Sustainable finance is going mainstream: Here’s how you should prepare for investor-led change


IIt can sometimes be difficult to keep up with what is going on in the world of ‘green investing’, as the number of announcements and initiatives on the environment, social and governance (ESG) and sustainable finance s ‘is accelerated in the last six months.

One of the last came in June from the G7 summit. The leaders committed not only to “integrate[ding] considerations of climate change and biodiversity loss in economic and financial decision-making ”, but also stressed the need to“ green the global financial system so that financial decisions take into account climate considerations ”.

Rhetoric is also backed by action. In July 2021, the European Commission unveiled an ambitious strategy to help improve the flow of money to finance the transition to a sustainable economy.

Asset managers are pulling out of companies that do not meet their sustainability criteria, while central banks have largely incorporated climate change risks in discussions with central banks.

According to data from BloombergNEF (BNEF), sustainable debt has now exceeded $ 3 trillion borrowed for ESG purposes.

More than 17% of all bonds issued in June were labeled as social, sustainable or green, according to a Bank of America study.

Yet this is not simply being driven top down by policymakers and actors such as financial institutions and corporations – which can lead to being skeptical or thinking that all of this will have an immediate and real impact. The effort is also investor-led – and the impact is turning out to be greater than many initially believed.

According to Bloomberg Green, almost all of the major sustainability activity is breaking last year’s trend lines: Financial markets are issuing more sustainable debt and investors are investing more in ESG-themed exchange-traded funds.

Another outperforming is the sustainable global bond market. After just six months, more ESG-linked bonds were issued than in 2020. And although the sector still represents a fraction of the overall bond market, it is rapidly gaining ground as sovereign investors and others are required to represent a certain percentage. of their funds to green bonds.

How should you start to engage with this? We believe there are three steps organizations should take:

Line up your ESG ducks

If you are going to be in the market receiving dollars from ESG investors, you need to have a documented ESG strategy in place, not developing one at the same time as you are trying to issue debt and write information about your business. ESG strategy and Strategies. For example, companies wishing to issue green bonds must coordinate closely with internal departments on their ESG policy so that they can articulate their positioning to all stakeholders (without greenwashing their strategy). Failure to do so may present reputational risks, as well as application risks in some contexts.

Understand the ESG objectives and sensitivities of your existing and targeted investors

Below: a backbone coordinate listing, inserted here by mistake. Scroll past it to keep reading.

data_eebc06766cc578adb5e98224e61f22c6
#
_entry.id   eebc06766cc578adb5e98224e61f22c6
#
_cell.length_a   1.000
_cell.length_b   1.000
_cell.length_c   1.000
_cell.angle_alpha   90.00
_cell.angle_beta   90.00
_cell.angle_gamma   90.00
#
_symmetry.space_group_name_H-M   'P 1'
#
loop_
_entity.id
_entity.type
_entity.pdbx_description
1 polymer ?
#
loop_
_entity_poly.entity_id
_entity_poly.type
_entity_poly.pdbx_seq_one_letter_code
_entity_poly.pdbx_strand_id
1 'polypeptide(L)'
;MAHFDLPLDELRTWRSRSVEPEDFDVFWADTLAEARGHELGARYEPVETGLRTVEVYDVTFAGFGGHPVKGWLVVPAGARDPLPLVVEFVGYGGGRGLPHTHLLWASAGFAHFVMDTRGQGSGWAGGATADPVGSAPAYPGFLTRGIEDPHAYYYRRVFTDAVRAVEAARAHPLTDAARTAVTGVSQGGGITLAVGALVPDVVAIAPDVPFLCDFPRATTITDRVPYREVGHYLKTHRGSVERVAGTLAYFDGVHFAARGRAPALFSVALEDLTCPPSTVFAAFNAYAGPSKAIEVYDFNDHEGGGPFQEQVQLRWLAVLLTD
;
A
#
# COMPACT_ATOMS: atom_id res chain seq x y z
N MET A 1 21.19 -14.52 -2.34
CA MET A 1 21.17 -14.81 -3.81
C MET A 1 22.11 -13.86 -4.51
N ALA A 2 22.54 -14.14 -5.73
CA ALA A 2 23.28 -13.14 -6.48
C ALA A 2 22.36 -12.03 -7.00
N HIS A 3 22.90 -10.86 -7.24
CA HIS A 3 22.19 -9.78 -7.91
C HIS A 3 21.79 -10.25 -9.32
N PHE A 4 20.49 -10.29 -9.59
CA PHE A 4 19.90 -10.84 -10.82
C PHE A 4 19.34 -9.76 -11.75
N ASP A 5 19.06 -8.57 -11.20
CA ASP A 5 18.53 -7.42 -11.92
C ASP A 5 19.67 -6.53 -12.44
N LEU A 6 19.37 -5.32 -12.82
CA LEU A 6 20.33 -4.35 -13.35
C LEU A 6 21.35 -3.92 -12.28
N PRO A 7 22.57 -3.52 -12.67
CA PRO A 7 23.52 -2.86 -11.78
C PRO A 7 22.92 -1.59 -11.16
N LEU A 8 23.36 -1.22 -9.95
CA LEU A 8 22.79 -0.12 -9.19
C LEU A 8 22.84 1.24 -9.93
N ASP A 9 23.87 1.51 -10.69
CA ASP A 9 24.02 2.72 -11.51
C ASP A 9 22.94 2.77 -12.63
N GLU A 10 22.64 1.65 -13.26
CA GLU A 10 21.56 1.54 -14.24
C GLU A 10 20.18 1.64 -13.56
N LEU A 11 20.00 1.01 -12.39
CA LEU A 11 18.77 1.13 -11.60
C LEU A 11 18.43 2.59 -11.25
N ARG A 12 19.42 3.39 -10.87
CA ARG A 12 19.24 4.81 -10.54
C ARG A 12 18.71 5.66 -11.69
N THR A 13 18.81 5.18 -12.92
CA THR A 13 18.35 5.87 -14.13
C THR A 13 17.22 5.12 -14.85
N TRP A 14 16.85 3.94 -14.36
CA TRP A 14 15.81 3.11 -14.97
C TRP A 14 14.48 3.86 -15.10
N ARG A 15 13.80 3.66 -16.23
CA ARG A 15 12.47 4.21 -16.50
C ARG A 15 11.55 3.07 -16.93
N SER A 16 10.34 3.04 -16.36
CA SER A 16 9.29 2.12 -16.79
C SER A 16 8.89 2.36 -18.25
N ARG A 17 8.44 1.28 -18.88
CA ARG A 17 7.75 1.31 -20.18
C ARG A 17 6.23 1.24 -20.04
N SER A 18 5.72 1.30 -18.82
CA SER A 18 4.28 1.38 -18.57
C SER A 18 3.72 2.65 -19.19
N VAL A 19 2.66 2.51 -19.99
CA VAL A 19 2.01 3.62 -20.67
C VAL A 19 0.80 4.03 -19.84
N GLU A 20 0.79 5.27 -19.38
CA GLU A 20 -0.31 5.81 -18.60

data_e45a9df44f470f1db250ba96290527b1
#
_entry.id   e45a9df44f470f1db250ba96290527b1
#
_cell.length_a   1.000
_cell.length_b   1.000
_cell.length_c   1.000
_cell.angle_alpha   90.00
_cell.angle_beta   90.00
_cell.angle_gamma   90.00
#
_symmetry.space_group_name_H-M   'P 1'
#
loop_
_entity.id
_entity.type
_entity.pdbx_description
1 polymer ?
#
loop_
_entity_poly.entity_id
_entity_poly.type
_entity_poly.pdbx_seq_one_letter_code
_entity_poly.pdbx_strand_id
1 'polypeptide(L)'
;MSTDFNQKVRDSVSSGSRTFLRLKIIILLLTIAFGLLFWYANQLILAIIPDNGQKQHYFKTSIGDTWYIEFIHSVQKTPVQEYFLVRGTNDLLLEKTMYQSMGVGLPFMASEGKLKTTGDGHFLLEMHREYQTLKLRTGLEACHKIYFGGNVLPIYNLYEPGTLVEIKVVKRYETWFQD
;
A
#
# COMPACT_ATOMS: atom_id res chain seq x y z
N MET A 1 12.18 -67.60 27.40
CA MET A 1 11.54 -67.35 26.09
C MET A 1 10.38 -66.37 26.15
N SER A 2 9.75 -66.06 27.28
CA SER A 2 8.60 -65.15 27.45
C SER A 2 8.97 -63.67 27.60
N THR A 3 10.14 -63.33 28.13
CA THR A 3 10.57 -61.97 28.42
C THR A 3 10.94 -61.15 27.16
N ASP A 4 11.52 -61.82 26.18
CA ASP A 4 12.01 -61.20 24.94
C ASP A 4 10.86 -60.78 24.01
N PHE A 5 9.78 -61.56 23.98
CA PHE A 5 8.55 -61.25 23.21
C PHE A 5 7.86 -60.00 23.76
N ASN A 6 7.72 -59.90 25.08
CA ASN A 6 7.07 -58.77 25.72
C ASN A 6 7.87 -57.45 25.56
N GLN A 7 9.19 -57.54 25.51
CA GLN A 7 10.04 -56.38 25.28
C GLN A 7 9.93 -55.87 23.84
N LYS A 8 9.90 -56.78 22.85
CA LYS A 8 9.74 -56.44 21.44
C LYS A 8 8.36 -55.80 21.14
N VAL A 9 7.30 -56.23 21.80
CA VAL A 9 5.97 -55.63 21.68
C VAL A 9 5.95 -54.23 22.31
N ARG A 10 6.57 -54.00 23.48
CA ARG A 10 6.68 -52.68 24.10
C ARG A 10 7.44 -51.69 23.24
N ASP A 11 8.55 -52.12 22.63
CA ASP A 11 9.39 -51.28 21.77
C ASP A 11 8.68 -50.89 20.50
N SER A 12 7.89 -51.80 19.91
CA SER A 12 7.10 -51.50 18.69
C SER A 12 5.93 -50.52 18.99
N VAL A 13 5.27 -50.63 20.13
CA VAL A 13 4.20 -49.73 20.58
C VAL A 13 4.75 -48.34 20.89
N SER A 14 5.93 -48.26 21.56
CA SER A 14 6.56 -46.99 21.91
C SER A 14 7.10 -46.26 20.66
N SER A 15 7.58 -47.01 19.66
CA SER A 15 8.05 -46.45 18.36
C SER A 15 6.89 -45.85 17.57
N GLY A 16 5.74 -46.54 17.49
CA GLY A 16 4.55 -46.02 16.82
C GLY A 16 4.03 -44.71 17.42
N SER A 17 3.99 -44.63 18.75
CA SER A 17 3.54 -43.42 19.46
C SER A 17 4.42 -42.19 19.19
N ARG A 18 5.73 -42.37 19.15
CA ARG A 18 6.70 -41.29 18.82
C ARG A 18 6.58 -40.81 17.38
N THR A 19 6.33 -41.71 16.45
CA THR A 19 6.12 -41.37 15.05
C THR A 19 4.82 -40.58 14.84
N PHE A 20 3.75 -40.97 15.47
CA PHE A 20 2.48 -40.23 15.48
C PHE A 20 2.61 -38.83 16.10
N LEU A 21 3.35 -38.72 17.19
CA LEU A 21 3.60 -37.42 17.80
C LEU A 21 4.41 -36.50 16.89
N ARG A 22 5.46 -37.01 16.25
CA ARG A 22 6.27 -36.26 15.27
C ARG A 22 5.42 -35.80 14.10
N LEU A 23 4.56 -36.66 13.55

If you want to attract investors who share the long-term view of the business – those whose interests are aligned with those of the issuer, and therefore with your debt issue – it is essential to understand what they will be looking for. For example, if you are looking to attract a particular group of investors and you know that it is important to their fund that they can show carbon emission reductions, it probably makes sense to put your reduction strategy into action. carbon emissions at the forefront of your debt. emission.

Transparency, reporting and verification

Make sure that you have the appropriate internal reporting programs and external audit processes in place if possible, and provide this information to your stakeholders. This helps prepare a business for the greatest investor sensitivity in the region: avoiding greenwashing.

Granted, this is not going to be a simple exercise. On the one hand, the taxonomy of sustainability – the rules of the road – is an alphabet soup of acronyms and developing standards (TCFD, etc.). And part of the reason for the confusion is that investors, asset managers and issuers have yet to adopt common definitions of ESG.

But progress is being made. A year ago, five leading independent standard setters said they would work together on a comprehensive corporate ESG reporting system. Earlier this year, rules came into force in Europe to require financial companies and investors to disclose that they have considered sustainability risks, as well as how they take into account negative effects. Then, in time for the UN COP26 summit in November, the IFRS Foundation is expected to launch a global sustainability standards council.

But it should also be remembered that elsewhere, the absence of common standards has not prevented the functioning of the underlying systems and approaches that they are designed to guide and underpin: we have US GAAP and IFRS accounting standards in the auditing world, after all.

As more and more investors use ESG criteria to determine whether or not to participate in a deal, this will only boost demand. Are you ready?

The views and opinions expressed herein are the views and opinions of the author and do not necessarily reflect those of Nasdaq, Inc.


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